NGOs are not alone in criticizing the lack of implementation of the PGD. Bigsten, professor of development economics at the University of Gothenburg, says, ‘The PGD is fantastically progressive, but we don’t implement it to any large extent’. Even some foreign ministry staff see the PGD as ‘a lot of rhetoric’ and disappointing in terms of delivering results. This is partly due to organizational hiccups, but there are also political reasons. The Ministry of Foreign Affairs was supposed to act as a spider in a web, spinning strong threads between different protagonists, but this proves difficult. All ministries have their own agendas, and they are seldom willing to compromise for the higher goal of international development.
Implementing a policy which in many ways works against interest groups in society is of course an up-hill battle, says Lennart Wohlgemuth. But according to the Acting Director-General of SADEV this is no reason to dismiss the positive side of things. Wohlgemuth: ‘Government is alerted every time they make a decision that goes against the PGD. They will often vote against it, but they are made aware of that fact, which is a major achievement’.
Ari Kokko of the Stockholm School of Economics points to the big gap between the development and businesses communities in Swedish society. If it were up to him, Sweden would develop commercial ties with countries where it is reducing its aid spending. ‘But Sida is almost allergic to commercial interests’, Kokko says. ‘Delinking and untying aid are immensely strong convictions here’. Kokko agrees that aid should
‘Sida is a very flat organization’, says Kokko, who for eight years was a member of its board. ‘All proposed changes have to be very well motivated. This is good if you want to avoid excesses. But it makes the organization move like an oil tanker’. Things may change now that the Sida ship is steering a new course.
The current government emphasizes that relations between Sweden and the developing world should not be limited to activities undertaken under formal development cooperation agreements. This, however, affects Sida’s role. Sida has always been a lot more than just an executing agency; it has been strong in research, evaluation and policy making. ‘It had to be’, says Anders Danielson, economist at the ministry, ‘when [the former] Sida was established in the 1960s, the Ministry of Foreign Affairs was all diplomats and military people who didn’t know anything about Africa’.
More so than previous governments, Sweden’s current government stresses that it, not Sida, should drive the policy making process. It wants to tighten its grip on what Sida is doing. Walan believes it is too early to judge whether this is a good thing. ‘The risk is that development will be treated as a short-term issue to fulfil political ambitions, ignoring the in-depth knowledge about development issues that exists at Sida. But if the government has a commendable focus, it can also be a good thing. Our government talks about improving the quality of aid. In principle, of course, we welcome that emphasis’. According to Bigsten, ‘The changes within Sida since the current government took office are geared towards increasing internal efficiency. Except for the new country policy, I haven’t noticed many policy changes’.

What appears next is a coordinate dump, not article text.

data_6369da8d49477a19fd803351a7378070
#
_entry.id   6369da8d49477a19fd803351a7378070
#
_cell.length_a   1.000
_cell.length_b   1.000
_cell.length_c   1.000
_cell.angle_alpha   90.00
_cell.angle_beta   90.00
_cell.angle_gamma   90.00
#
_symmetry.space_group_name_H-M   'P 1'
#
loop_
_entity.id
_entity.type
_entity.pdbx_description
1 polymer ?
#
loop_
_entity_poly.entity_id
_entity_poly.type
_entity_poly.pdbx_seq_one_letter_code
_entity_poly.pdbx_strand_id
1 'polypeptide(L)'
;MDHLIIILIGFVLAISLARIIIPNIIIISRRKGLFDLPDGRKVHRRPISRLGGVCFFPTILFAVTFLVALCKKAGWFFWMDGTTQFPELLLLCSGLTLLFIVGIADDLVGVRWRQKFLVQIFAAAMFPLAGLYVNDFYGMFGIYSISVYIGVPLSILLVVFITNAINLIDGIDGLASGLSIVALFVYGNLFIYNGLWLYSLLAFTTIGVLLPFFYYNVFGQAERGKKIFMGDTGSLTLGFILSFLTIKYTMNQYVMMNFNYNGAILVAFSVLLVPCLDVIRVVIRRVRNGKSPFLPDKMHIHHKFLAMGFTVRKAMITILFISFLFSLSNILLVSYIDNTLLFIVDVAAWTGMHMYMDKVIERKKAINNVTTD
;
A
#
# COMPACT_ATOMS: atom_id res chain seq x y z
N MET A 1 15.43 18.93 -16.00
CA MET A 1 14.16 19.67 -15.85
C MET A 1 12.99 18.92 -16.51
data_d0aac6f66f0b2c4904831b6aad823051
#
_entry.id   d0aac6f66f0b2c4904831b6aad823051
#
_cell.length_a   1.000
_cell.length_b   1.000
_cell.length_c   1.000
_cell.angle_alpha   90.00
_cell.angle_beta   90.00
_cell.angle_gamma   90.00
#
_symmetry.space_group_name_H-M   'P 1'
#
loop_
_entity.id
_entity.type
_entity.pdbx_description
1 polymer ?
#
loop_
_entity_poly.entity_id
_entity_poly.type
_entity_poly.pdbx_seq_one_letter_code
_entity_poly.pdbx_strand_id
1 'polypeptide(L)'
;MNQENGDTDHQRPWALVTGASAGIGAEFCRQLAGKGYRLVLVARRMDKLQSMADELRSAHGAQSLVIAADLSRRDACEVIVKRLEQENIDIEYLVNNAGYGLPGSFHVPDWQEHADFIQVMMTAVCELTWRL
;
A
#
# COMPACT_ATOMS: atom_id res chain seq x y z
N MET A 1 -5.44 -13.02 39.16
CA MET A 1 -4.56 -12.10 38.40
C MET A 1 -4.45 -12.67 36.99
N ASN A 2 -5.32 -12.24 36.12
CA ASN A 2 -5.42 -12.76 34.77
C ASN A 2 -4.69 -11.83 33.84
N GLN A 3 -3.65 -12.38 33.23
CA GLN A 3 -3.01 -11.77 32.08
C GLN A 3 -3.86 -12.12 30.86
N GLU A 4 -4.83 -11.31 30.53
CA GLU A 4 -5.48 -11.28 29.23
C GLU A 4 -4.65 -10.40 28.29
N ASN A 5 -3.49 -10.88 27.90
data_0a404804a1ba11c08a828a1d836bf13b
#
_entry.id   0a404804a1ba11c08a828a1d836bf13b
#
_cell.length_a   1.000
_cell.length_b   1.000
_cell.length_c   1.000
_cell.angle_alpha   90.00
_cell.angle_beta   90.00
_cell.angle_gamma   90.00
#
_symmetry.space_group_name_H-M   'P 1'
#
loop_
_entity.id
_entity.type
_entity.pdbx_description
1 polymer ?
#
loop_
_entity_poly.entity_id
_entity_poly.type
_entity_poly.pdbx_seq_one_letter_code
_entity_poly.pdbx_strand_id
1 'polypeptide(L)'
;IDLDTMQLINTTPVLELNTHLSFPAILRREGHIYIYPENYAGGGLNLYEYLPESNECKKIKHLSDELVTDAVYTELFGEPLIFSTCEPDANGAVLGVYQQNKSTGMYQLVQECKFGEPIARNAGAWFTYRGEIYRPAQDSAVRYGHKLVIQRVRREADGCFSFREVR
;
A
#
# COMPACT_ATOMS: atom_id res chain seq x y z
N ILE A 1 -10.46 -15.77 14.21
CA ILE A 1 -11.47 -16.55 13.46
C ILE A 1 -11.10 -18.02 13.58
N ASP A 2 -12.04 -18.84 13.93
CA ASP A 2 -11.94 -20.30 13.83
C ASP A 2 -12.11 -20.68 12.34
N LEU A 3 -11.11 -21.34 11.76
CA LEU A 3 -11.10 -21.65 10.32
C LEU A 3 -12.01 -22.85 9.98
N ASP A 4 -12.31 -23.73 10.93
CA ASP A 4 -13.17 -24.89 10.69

The general attitude is one of ‘wait and see’. For the Sida staff, however, there are big implications. Anders Nordström, the new Director-General of Sida, took up his post last January. His background is in multilateral organizations – he was Deputy Director-General of the World Health Organization (WHO) in Geneva – and he has started a drastic internal reorganization at Sida. All management positions are opened up and insiders expect that only half of these will be filled by current staff.
The goals of the reorganization are improved efficiency, increased transparency and streamlining the lines of command. Kokko: ‘Our current government says it was unclear how responsibility and accountability were distributed within Sida. Their analysis of some of the problems is correct. But it remains to be seen if this reorganization will make a difference’.
There has been no lack of heated public discussion regarding aid in Sweden over the past year. Gunilla Carlsson, Minister for Development Cooperation and former vice-chair of the right-leaning Moderate Party, has been accused of failing to defend the value and principles of foreign aid. Last October, the Auditor General presented a very negative report on NGO funding in Sweden. In public statements, the spokesperson accused the NGOs of corruption and stealing from public funds. The media jumped on this story, and Carlsson said nothing to distance herself from the exaggerated statements, which Bengt Westerberg, chair of the Swedish Red Cross, called ‘unfortunate’. An independent audit company did a follow-up and found not one instance of corruption. The media were less eager to report this time than they had been months before.
Earlier this year, Swedish think tank Timbro presented a disparaging report about NGOs, journalist Jan Mosander published his book,
Strangely, Minister Carlsson herself has reiterated the point consistently made by her Moderate Party that the aid budget should be decreased. Yet the historically strong Swedish support for development aid is unlikely to abate easily. Nevertheless, economist Torbjörn Becker notices a shift in public discourse from altruism to ‘enlightened self interest’ as the motive for aid. While he finds this a discouraging development, Becker welcomes the current focus in Sweden on aid efficiency. The Stockholm Institute of Transition Economics (SITE), of which he is the director, runs a big research project on aid efficiency. The evaluation agency (SADEV), established two years ago by the Ministry of Foreign Affairs, is also primarily concerned with increasing the efficiency of Swedish aid. Its ambition is to bridge the divide between policy and research.